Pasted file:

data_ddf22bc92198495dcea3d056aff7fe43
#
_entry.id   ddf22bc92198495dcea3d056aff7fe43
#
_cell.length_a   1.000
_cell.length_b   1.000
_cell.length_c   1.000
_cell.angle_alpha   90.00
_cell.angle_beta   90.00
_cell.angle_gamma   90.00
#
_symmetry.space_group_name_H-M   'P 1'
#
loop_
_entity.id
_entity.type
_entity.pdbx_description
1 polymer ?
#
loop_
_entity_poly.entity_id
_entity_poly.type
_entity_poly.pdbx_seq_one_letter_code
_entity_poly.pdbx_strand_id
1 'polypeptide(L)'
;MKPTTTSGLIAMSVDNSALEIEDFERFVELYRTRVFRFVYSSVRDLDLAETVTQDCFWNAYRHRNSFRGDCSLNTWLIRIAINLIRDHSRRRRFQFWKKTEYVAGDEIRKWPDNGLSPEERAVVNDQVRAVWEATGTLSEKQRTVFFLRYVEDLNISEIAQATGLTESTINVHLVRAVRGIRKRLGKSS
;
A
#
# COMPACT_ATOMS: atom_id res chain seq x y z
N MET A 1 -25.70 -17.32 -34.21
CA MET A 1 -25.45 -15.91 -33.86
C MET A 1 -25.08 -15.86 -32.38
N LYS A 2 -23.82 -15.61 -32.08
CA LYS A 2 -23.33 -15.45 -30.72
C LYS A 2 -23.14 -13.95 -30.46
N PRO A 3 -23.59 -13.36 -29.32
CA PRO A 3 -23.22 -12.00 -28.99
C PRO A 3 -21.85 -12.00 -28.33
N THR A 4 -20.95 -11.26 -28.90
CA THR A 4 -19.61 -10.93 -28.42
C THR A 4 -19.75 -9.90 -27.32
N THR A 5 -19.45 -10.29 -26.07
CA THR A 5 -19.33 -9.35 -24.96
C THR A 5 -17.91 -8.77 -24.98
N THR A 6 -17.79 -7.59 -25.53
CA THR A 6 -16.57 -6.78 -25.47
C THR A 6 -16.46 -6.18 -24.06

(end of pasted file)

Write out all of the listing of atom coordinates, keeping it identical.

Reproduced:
data_ddf22bc92198495dcea3d056aff7fe43
#
_entry.id   ddf22bc92198495dcea3d056aff7fe43
#
_cell.length_a   1.000
_cell.length_b   1.000
_cell.length_c   1.000
_cell.angle_alpha   90.00
_cell.angle_beta   90.00
_cell.angle_gamma   90.00
#
_symmetry.space_group_name_H-M   'P 1'
#
loop_
_entity.id
_entity.type
_entity.pdbx_description
1 polymer ?
#
loop_
_entity_poly.entity_id
_entity_poly.type
_entity_poly.pdbx_seq_one_letter_code
_entity_poly.pdbx_strand_id
1 'polypeptide(L)'
;MKPTTTSGLIAMSVDNSALEIEDFERFVELYRTRVFRFVYSSVRDLDLAETVTQDCFWNAYRHRNSFRGDCSLNTWLIRIAINLIRDHSRRRRFQFWKKTEYVAGDEIRKWPDNGLSPEERAVVNDQVRAVWEATGTLSEKQRTVFFLRYVEDLNISEIAQATGLTESTINVHLVRAVRGIRKRLGKSS
;
A
#
# COMPACT_ATOMS: atom_id res chain seq x y z
N MET A 1 -25.70 -17.32 -34.21
CA MET A 1 -25.45 -15.91 -33.86
C MET A 1 -25.08 -15.86 -32.38
N LYS A 2 -23.82 -15.61 -32.08
CA LYS A 2 -23.33 -15.45 -30.72
C LYS A 2 -23.14 -13.95 -30.46
N PRO A 3 -23.59 -13.36 -29.32
CA PRO A 3 -23.22 -12.00 -28.99
C PRO A 3 -21.85 -12.00 -28.33
N THR A 4 -20.95 -11.26 -28.90
CA THR A 4 -19.61 -10.93 -28.42
C THR A 4 -19.75 -9.90 -27.32
N THR A 5 -19.45 -10.29 -26.07
CA THR A 5 -19.33 -9.35 -24.96
C THR A 5 -17.91 -8.77 -24.98
N THR A 6 -17.79 -7.59 -25.53
CA THR A 6 -16.57 -6.78 -25.47
C THR A 6 -16.46 -6.18 -24.06